WTA

Caroline Wozniacki ‘up for the challenge’ of returning to the top on her return

By Sports Desk July 11, 2023

Caroline Wozniacki is confident she will be able to compete with the top players again when she comes out of retirement next month.

The former world number one, who has two children, announced last month she would be ending her three-year exile this summer and will return for the American hard court swing that begins after Wimbledon.

The 33-year-old, who won the 2018 Australian Open and reached two US Open finals, was at the top of the women’s game for the best part of a decade before she called time on her career in 2020.

Since then Iga Swiatek, Elena Rybakina and Aryna Sabalenka have broken away to form a ‘big three’ but Wozniacki says that if she can compete with Serena Williams then she should be able to hack it against the current crop of players.

Speaking ahead of her appearance in the women’s invitation doubles at Wimbledon, she said: “I have played them before, I know exactly what I am up against. I know they are playing extremely well and aggressive and consistent and it is going to be a tough challenge but I am up for the challenge.

“I have fought tough players before and fought my way around so I am going to do the same this time.

“Obviously there are a lot of good players out there and it is a high level of tennis but I played with the greatest of all time in Serena. She’s the best player I ever played and she isn’t around anymore so that feels good to me at the moment! I am happy not to have to play her anymore.

 

View this post on Instagram

A post shared by Caroline Wozniacki (@carowozniacki)


“I am not putting a time on how long I will play, just see how the body holds up, see how I feel, how the kids and everyone does.

 

“I am excited to be back and excited to be playing and hopefully it will be my best tennis yet.”

Wozniacki, who resumes her professional career in Montreal later this month, is one of several mothers who are playing on tour.

And the Dane believes she may now have less pressure when she is competing.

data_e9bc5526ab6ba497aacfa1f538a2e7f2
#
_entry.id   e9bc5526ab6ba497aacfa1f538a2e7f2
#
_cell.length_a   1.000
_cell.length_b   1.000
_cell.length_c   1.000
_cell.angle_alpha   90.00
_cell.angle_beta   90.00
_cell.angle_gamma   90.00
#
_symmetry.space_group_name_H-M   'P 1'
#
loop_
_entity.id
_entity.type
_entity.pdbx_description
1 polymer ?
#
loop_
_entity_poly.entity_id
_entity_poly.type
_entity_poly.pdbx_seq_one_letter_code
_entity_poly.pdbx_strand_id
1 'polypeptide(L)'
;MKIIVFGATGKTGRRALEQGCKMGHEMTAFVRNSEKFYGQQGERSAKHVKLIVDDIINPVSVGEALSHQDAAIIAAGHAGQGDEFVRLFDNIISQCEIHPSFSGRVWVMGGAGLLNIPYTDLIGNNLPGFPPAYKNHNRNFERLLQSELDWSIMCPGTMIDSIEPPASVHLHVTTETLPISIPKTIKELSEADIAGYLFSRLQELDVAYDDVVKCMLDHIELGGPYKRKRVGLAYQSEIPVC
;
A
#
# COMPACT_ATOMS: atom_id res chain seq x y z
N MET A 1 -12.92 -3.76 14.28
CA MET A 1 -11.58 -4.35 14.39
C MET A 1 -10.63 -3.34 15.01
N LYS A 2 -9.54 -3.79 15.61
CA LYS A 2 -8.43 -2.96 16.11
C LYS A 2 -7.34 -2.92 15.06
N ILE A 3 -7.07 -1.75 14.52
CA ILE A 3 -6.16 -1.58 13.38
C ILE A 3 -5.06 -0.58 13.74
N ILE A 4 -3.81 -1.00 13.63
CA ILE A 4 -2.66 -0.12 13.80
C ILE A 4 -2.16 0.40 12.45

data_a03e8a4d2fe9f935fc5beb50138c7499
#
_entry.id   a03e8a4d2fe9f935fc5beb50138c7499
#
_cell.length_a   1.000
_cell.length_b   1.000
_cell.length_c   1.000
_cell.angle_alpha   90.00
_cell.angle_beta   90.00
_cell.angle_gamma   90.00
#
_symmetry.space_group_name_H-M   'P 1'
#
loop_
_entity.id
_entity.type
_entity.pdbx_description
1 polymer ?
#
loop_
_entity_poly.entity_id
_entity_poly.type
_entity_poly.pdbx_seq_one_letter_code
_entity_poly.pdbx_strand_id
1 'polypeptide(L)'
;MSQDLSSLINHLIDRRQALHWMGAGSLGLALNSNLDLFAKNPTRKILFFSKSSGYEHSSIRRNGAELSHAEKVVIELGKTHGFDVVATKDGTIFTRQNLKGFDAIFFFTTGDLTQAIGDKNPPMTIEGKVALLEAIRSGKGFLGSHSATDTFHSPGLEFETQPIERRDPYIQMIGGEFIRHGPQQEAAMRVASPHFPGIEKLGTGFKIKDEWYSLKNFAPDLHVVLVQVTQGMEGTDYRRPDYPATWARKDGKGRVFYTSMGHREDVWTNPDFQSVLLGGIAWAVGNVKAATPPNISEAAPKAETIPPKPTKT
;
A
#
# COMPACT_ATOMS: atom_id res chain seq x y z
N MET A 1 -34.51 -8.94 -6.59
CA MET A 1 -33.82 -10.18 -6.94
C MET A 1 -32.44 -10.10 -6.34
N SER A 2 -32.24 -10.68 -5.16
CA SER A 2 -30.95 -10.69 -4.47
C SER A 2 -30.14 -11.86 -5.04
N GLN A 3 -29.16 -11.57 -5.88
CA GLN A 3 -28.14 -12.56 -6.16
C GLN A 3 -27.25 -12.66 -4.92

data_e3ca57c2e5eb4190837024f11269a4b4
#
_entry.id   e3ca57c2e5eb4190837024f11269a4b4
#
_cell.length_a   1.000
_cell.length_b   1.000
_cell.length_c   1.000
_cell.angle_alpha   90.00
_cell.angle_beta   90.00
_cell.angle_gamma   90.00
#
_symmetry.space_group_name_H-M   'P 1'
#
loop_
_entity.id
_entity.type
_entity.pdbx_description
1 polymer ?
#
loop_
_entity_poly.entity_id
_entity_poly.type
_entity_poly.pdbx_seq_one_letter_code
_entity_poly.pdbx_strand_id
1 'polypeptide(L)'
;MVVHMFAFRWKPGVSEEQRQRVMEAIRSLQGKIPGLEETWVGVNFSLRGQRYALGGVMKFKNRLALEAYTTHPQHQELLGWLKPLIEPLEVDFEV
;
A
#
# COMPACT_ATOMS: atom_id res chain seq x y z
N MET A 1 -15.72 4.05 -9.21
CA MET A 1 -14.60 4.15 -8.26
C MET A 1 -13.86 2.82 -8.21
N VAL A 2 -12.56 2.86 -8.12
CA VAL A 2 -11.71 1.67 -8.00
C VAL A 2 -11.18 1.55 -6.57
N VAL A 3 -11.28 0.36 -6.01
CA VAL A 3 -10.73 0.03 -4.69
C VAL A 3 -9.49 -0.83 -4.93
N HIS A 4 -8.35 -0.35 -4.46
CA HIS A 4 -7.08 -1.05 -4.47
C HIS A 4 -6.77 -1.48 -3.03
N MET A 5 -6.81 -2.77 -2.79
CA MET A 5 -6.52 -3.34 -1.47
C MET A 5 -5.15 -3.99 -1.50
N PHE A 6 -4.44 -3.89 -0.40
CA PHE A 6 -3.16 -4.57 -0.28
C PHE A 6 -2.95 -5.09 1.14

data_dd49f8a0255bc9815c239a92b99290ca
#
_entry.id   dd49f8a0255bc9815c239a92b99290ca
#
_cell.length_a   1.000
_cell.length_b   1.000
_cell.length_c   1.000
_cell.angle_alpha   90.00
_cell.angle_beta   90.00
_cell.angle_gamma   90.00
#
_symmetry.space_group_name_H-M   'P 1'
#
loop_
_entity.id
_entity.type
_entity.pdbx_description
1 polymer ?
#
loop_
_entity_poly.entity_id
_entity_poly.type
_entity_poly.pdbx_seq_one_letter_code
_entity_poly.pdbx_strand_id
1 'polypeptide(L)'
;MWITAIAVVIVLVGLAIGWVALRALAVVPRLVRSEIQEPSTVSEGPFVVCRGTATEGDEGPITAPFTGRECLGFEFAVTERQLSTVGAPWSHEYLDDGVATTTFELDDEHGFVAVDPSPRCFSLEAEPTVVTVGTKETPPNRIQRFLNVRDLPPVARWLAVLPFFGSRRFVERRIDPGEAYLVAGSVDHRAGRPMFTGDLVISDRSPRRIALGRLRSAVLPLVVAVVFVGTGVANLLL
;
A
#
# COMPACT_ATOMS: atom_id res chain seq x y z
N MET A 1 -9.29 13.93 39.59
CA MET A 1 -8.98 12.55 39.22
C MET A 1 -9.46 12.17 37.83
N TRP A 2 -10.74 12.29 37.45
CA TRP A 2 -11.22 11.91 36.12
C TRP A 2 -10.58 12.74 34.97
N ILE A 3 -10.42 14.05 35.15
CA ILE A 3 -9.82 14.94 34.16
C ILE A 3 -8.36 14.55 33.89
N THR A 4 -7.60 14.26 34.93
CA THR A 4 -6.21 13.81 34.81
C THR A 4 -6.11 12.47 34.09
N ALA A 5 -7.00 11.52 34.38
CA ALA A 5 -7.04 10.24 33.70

“I think for me, I will go out there and enjoy myself and play the way I have been practising and that is all you can do, give it the best when you are out there,” she said.

“My family and my kids is the most important thing in my life to me so I know that if I win or lose they won’t look at me any differently.

“It is going to be a great experience for us as a family to have the kids see a little bit of the world and meet new people and see new cultures. It is such a good learning experience for them so young before they go to real school.”

Kim Clijsters is a flagbearer in the modern era for returning to the tour after having children, winning the US Open in one of her first tournaments back by beating Wozniacki in the final.

And she says the Dane will need to get to grips with new challenges as she resumes her career.

“When you get into a situation like that when you’re a mother but you also become a professional athlete again, you have an expectation of how you did it before and the time that goes into it,” Clijsters said.

“That was for me a little bit hard at the beginning to balance, am I going to put six, seven hours a day focusing on myself again and how do I feel about that?

“You have to leave your daughter or your kids behind so I struggled a little bit with that in the beginning but then you learn that there’s other people that are really good at taking care of your kids too.

“I think that was a little bit of a challenge mentally to get that motherly instinct – you don’t push it aside but you have to balance that so you have enough of both. I think that will be probably the biggest challenge at the beginning.”

Related items

  • Boris Becker ‘working hard with the authorities’ to return to Wimbledon in 2025 Boris Becker ‘working hard with the authorities’ to return to Wimbledon in 2025

    Boris Becker says he is “working hard with the authorities” to return to the UK and Wimbledon in 2025.

    The three-time Wimbledon men’s singles champion was deported from the UK in December 2022 after serving eight months of a two-and-a-half-year prison sentence for hiding £2.5m of assets and loans in a bankruptcy fraud case.

    Becker cannot return to the UK until October 2024 at the earliest following his deportation, but the 56-year-old German plans to return to the tournament he says is “in my DNA” as soon as possible.

    “Wimbledon has been my favourite tournament as a player, coach and commentator,” Becker said at the Laureus World Sports Awards in Madrid.

    “It’s unique, you can’t compare it.

    “I lived in Wimbledon a long time so I’m working hard with the authorities to have all the applications ready to be back for next year. We’re working on 2025.

    “It’s a part of my life. It’s in my DNA, you can’t deny that.”